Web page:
Posted on Dec 09, 2020 in Personal Injury by Daniel McGinn
This week’s announcement that eight former professional rugby players have launched legal claims against rugby’s governing bodies in England and Wales has brought attention to the links between brain injuries and sport once more.
My colleague, Gordon McBean, has previously commented on the Glasgow University Study which found an increased risk of dementia amongst professional footballers. This study was followed by the SFA introducing restrictions on school aged children heading the ball. Rugby has become the focal point of the issue once more with the recent announcement.
The former players, including household names such as England world cup winner Steve Thompson, are reported to be test cases for a larger group of more than eighty former professional players. All eight players have been diagnosed with early onset dementia and Chronic Traumatic Encephalopathy (CTE), the symptoms of which make for difficult reading. CTE was famously discovered in relation to investigations into neurodegenerative diseases in NFL players, the subject of the 2015 film Concussion.
Successful class-action law suits by former NFL players in the United States proved a catalyst to investigations and changes in many sports, including rugby. Fans and players will be familiar with the rule changes ushered into both professional and amateur rugby in recent years in an effort to limit concussions and improve player safety. However the case pursued by Thompson and others alleges that the relevant governing bodies (World Rugby and the English and Welsh Rugby Football Unions) acted negligently by failing to adequately protect players during their careers.
This begs the question whether the Scottish Rugby Union (the ‘SRU’) will see similar actions under Scots law.
Traditionally in Scotland cases for personal injury sustained during sport prove difficult. Generally players and athletes are considered to have consented to certain risk of injury by participating in a game. However these cases are far from ordinary. Whilst the law north of the border differs to that relied upon by Thompson and others, the general principles remain the same. In order to succeed in a claim for negligence against the SRU (the Defender), former players (the Pursuers) would require to demonstrate:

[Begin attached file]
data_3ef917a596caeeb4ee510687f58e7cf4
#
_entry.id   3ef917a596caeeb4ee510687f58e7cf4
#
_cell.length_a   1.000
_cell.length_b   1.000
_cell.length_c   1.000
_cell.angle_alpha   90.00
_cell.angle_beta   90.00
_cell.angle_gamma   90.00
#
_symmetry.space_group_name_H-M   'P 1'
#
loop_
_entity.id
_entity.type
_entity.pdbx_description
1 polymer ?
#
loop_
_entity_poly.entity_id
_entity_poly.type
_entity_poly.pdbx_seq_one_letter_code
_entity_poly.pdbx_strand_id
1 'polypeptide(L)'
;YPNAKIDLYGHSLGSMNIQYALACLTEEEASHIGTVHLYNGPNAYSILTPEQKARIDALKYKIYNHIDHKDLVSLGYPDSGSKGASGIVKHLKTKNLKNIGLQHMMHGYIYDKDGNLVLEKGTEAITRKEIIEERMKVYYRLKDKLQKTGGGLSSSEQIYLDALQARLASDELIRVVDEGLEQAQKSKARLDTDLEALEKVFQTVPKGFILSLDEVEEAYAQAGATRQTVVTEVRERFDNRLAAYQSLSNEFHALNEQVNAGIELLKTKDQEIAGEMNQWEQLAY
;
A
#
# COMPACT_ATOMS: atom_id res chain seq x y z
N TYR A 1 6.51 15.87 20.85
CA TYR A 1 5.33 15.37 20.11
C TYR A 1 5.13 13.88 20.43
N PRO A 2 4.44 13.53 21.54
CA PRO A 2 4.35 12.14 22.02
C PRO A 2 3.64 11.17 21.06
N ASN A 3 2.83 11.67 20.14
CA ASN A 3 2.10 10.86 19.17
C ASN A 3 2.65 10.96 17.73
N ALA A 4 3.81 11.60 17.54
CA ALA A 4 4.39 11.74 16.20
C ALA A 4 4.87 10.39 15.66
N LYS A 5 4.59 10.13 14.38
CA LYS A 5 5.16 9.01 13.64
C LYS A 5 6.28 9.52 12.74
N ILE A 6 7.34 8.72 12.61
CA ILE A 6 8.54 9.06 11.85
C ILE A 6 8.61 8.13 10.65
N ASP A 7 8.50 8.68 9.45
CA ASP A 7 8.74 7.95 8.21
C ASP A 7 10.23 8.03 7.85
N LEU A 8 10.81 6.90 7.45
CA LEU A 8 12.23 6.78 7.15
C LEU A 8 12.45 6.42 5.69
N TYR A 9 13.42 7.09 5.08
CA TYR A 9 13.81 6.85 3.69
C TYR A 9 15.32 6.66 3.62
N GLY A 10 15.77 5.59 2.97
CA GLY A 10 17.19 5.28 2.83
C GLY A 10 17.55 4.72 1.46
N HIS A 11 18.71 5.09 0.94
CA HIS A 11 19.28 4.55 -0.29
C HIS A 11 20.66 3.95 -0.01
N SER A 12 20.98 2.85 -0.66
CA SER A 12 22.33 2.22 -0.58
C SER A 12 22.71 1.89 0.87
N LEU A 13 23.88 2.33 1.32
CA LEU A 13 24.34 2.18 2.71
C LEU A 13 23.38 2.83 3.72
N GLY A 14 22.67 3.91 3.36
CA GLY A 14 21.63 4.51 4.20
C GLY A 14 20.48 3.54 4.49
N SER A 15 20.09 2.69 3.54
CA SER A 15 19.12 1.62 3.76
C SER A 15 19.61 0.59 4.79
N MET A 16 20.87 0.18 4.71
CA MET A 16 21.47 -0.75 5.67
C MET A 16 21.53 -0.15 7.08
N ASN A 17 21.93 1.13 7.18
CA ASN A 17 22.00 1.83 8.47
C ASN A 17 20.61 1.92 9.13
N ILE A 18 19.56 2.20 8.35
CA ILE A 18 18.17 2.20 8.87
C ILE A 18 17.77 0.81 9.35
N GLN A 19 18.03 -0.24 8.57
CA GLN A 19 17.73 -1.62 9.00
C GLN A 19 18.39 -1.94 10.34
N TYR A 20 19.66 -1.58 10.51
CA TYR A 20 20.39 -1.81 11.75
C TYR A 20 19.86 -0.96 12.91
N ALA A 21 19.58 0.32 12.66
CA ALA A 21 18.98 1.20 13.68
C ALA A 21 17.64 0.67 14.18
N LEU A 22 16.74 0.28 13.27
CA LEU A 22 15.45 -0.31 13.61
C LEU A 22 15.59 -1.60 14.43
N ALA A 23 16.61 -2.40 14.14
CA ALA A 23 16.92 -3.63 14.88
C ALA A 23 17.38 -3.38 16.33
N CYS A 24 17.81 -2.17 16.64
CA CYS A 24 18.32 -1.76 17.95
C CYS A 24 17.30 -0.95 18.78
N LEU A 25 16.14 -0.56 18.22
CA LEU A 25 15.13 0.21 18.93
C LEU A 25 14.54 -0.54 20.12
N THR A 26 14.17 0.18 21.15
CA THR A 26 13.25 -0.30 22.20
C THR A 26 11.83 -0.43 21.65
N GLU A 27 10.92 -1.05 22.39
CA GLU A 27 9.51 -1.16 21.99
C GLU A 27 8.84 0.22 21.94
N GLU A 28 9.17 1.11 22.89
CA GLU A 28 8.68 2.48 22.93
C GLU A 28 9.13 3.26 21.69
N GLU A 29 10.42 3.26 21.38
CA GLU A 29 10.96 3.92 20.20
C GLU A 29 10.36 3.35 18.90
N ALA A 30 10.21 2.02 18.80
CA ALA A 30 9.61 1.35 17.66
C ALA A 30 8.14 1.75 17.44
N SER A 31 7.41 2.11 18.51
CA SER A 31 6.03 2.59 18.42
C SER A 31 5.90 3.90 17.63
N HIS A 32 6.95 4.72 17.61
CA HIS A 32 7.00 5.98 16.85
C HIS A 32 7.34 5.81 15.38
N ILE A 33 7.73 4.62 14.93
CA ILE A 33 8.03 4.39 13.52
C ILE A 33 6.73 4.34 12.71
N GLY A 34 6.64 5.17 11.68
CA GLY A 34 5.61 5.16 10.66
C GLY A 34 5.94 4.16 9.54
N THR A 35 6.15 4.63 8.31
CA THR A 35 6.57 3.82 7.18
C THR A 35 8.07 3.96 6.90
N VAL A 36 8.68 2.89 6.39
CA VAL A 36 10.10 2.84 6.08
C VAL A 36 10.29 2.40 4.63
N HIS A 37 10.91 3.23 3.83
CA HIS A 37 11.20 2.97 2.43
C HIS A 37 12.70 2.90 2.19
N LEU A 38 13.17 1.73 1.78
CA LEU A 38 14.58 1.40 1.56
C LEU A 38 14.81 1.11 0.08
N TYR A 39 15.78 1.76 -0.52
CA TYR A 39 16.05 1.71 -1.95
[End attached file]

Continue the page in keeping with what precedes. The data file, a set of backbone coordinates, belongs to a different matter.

- That the Pursuer was owed a duty of care by the Defender;
- That duty of care has been breached; and
- The Pursuer has suffered a loss as a result of the breach of duty.
Point 1 ought to be easily established given the SRU’s responsibility for administering the sport and applying Player Welfare Regulations, not to mention potential employee/employer relationships in some cases.
Points 2 and 3 will be more difficult to establish. Pursuers would need to prove that the governing body ought to have done more to protect them against such injuries. The precise way in which a Pursuer might establish that the SRU were aware of the risks to players and failed to guard against them is hard to say. The losses suffered by the players are the neurodegenerative injuries sustained and the consequences arising from that. Expert medical evidence will be required to link that to their playing career and the acts and/or omissions by the SRU.
As my colleague Caroline Kelly previously noted, class-action cases, or group proceedings, recently became more available to Pursuers in Scotland following the implementation of the Civil Litigation (Expenses and Group Proceedings) (Scotland) Act 2018 in July 2020. So, similar cases are possible.
Whether such cases will be raised in Scotland remains to be seen. The significantly smaller pool of professional players compared to England and Wales may be a factor. However, this case makes clear the need for rugby’s governing bodies to rethink player safety to ensure current and future players are adequately protected. Something fans and amateur players like myself will be anxious to see.
The repercussions of this case are likely to be significant across rugby. Players, fans and personal injury lawyers alike will be following developments closely.
Daniel McGinn is a solicitor in our specialist Personal Injury team. For further information please contact Daniel on 01382 346207 or email firstname.lastname@example.org. You can contact any member of the Personal Injury team on 0800 731 8434.
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